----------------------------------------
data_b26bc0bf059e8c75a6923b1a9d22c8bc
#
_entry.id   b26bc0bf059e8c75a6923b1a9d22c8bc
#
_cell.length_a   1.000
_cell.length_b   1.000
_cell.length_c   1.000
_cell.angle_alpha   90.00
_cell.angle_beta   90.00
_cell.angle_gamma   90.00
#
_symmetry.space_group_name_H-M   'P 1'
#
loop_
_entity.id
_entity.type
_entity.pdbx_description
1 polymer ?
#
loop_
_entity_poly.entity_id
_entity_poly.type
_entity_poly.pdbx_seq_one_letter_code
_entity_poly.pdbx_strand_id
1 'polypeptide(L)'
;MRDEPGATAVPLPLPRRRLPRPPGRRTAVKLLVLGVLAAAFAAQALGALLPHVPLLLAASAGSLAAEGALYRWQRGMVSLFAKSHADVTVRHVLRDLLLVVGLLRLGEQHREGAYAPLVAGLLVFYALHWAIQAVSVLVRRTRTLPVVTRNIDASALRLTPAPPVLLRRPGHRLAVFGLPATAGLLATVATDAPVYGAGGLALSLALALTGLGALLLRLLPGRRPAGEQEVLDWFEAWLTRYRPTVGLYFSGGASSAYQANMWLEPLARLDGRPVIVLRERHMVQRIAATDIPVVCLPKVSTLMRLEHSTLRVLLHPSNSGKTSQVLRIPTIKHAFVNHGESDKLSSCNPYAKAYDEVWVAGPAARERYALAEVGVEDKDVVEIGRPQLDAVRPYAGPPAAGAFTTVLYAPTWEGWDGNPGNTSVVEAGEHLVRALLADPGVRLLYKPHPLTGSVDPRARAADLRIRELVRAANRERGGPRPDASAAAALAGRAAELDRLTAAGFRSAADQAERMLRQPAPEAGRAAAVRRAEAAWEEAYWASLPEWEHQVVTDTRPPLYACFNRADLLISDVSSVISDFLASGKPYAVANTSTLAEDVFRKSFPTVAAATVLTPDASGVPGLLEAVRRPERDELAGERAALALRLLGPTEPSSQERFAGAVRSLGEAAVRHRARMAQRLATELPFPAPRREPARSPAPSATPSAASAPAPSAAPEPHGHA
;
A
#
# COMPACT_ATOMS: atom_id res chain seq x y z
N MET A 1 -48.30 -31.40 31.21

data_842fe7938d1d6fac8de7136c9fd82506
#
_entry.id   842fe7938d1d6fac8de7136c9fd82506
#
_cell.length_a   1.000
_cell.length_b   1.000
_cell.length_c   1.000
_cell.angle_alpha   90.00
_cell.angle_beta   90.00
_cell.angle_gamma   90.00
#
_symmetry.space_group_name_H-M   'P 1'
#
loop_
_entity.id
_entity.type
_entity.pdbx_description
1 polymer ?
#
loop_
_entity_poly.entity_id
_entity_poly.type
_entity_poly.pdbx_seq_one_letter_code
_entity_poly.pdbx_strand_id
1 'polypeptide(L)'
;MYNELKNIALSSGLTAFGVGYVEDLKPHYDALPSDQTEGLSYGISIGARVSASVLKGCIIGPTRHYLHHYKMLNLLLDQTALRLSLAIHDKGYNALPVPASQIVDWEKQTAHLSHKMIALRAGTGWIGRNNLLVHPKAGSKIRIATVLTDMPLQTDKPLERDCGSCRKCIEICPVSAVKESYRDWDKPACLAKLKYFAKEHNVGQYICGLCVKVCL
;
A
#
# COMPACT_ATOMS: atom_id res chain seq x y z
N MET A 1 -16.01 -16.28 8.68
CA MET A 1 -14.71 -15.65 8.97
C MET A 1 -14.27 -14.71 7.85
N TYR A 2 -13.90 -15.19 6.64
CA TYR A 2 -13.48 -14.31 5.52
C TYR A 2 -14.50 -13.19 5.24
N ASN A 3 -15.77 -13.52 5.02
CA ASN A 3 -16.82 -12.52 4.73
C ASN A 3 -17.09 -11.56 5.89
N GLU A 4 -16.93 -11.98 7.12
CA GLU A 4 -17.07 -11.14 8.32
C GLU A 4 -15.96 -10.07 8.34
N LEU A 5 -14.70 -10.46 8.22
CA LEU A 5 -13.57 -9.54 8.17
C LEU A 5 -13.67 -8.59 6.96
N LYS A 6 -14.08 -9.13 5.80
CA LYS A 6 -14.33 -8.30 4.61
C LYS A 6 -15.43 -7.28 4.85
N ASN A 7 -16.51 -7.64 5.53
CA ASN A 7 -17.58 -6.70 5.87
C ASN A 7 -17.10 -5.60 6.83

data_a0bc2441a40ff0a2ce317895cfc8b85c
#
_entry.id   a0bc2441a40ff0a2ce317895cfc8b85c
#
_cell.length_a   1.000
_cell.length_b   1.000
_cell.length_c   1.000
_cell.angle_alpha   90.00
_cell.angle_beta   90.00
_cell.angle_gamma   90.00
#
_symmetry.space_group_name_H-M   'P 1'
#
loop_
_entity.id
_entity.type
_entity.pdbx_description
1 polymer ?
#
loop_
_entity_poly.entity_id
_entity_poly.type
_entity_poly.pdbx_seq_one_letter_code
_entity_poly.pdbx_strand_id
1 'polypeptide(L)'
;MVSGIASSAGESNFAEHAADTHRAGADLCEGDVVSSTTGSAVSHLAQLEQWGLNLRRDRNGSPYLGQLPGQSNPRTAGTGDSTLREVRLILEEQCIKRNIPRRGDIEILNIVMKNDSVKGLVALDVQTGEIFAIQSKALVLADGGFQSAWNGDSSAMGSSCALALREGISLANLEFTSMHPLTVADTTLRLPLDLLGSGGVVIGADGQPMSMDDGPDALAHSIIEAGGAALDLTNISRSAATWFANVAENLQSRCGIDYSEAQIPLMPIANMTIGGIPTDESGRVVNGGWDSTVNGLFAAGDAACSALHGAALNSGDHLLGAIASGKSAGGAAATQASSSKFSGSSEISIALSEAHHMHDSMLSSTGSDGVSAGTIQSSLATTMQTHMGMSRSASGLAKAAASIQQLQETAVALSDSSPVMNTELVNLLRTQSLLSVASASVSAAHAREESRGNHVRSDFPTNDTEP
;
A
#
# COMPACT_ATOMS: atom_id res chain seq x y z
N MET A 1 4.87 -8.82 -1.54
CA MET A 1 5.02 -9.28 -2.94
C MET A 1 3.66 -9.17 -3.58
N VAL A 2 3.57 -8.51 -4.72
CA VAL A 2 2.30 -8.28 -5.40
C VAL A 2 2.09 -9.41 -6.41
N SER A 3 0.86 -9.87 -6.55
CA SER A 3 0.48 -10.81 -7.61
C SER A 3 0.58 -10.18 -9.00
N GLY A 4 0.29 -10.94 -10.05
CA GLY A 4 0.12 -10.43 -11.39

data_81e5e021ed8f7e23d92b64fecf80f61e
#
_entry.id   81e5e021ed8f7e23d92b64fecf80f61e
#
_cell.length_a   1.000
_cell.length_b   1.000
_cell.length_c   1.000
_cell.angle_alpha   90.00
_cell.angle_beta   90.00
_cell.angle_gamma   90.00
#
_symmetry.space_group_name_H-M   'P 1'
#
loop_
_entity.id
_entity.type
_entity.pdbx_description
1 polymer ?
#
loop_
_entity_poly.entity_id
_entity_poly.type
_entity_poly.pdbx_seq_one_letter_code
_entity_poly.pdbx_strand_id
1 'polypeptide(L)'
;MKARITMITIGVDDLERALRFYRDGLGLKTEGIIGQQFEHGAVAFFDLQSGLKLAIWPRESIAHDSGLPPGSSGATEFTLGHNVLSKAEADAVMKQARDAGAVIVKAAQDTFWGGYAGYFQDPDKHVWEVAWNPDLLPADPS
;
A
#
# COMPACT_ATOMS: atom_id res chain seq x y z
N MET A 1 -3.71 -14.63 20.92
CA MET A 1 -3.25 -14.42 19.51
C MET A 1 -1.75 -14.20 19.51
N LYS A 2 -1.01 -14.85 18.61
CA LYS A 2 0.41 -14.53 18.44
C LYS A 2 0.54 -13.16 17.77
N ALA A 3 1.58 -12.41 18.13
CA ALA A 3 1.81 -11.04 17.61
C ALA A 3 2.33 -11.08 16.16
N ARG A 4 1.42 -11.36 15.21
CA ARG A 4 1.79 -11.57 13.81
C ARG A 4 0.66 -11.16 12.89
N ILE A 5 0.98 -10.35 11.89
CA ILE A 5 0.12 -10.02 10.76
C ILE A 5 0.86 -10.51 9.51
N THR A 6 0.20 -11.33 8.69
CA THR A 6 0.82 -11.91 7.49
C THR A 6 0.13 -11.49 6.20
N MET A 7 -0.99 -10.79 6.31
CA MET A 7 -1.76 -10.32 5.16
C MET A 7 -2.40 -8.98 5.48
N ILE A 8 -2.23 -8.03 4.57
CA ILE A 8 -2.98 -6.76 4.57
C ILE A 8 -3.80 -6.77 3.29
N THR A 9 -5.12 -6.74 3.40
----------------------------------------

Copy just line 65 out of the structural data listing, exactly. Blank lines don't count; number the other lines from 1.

N TYR A 2 -13.90 -15.19 6.64